More than beard of bees comes out of Minden tree
Nevada Appeal News Service
MINDEN ” It was a living, buzzing engineering puzzle.
How do you get 50,000 bees and their 30-pound hive down 20 feet from an apple tree without doing any damage?
That was the problem Minden resident Lori Salvador faced recently after she discovered a hive 2-and-a-half feet across in her tree.
“I found it several weeks ago when the leaves started falling in mid-October,” Salvador said. “I called the extension office and they referred me to several bee keepers, but when I called I couldn’t get anyone to pick them up.”
The advice Salvador received was to call the exterminator.
That seemed wrong to Salvador, so she shared her problem with her boss, Christine O’Farrell, who happened to have a solution.
O’Farrel’s husband, Mark, owns Hungry Mother Organics, which raises organic vegetables. He has a lease with the department of prisons for greenhouses at the farm in Carson City. Mark O’Farrell took a look and decided he could rescue the hive.
“Lori was really persistent,” he said. “She really wanted to keep them alive. Honey bees provide a critical pollination process for crops. It would be a shame to have to snuff 50,000 of them out.”
O’Farrell said that usually bees seek a closed space for their hives, like the inside of a building.
“Every once in a while they build on the outside of something,” he said. “I’ve only ever seen a couple of hives outside of a structure, where they build on the outside of something. In this tree you could see all the comb and watch the bees working.”
The real challenge was to figure out which branches to cut from around the hive.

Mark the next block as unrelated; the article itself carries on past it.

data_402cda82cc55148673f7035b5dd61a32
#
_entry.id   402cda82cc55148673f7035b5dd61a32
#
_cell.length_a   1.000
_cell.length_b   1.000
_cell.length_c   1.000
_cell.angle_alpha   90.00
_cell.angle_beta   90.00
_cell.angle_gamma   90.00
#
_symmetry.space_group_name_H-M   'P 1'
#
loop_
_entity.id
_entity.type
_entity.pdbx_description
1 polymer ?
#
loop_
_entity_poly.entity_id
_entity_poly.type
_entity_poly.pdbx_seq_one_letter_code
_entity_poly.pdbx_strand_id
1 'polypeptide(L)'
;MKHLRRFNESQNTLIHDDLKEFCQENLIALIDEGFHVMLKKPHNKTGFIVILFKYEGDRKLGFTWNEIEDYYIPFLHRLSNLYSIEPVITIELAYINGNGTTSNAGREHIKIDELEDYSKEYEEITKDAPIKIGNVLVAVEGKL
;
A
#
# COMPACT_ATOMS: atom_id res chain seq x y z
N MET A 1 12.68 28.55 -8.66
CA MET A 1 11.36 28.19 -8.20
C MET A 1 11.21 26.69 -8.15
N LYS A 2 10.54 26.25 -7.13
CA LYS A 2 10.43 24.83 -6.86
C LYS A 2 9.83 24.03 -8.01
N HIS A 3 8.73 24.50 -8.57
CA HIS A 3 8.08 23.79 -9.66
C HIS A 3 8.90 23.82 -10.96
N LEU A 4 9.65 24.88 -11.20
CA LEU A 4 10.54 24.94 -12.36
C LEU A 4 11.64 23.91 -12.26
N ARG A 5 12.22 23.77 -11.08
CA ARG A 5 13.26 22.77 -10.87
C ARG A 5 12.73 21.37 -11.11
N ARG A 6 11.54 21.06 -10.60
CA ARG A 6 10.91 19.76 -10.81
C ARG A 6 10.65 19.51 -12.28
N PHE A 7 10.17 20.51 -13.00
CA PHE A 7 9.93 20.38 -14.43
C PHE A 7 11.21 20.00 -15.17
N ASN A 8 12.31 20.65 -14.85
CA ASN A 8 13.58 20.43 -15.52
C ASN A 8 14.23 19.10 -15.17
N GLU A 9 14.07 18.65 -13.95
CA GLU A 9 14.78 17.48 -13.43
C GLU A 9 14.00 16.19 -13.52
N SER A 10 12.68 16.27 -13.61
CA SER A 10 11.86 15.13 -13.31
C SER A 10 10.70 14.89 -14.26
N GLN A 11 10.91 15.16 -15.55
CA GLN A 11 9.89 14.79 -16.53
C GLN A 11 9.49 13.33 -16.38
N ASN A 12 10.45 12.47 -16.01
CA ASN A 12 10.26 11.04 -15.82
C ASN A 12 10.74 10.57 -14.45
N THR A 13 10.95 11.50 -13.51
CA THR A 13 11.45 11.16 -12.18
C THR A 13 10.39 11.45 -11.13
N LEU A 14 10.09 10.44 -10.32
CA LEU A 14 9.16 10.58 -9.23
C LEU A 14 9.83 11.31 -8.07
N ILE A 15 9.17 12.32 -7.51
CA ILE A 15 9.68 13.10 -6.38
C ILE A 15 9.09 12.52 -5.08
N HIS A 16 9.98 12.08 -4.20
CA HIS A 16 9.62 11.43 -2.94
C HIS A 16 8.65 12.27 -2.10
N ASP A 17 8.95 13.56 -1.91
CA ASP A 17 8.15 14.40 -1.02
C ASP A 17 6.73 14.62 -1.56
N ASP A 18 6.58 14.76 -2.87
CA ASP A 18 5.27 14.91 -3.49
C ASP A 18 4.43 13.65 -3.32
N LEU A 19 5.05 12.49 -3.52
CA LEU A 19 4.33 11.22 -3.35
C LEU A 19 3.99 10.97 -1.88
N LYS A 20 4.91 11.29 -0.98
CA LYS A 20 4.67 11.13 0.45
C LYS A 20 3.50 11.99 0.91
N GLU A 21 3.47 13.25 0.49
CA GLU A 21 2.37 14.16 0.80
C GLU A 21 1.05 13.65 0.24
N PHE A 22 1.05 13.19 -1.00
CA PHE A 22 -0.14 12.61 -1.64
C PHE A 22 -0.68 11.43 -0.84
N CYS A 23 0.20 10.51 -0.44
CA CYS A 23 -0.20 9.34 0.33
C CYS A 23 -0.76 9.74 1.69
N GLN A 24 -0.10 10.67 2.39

Once O’Farrell had that figured out, he brought out the smoke.
“We smoked them a little bit first,” he said. “That settles them down. The hive was so far up in the tree, and it had been there for months. It was a big, heavy hive full of honey.”
Once O’Farrell and 16-year-old son Dan got started it took about 45 minutes to get the hive down from the tree.
“We slipped a seed sack over the hive, then tied off the limb before we cut it. You don’t want to drop it, because then you have 50,000 bees, whose hive has been destroyed and they’re looking to sting something.
After they got it down on the ground, O’Farrell took it to his greenhouse.
“My wife wanted an observation hive, so I put it on the ground put in the green house, and put a Plexiglas door on the front,” he said. “You can open it up look right in and see what they do.”
O’Farrell calls himself a hobbyist when it comes to bees.
“I used to keep bees as part of the farming business, but now I do it as a hobby,” he said. “I’m not really a beekeepers, but I keep hives around to help in the vegetable business. Bees right now are under an extreme amount of pressure.”
Salvador said she’s glad to have been able to save the bees.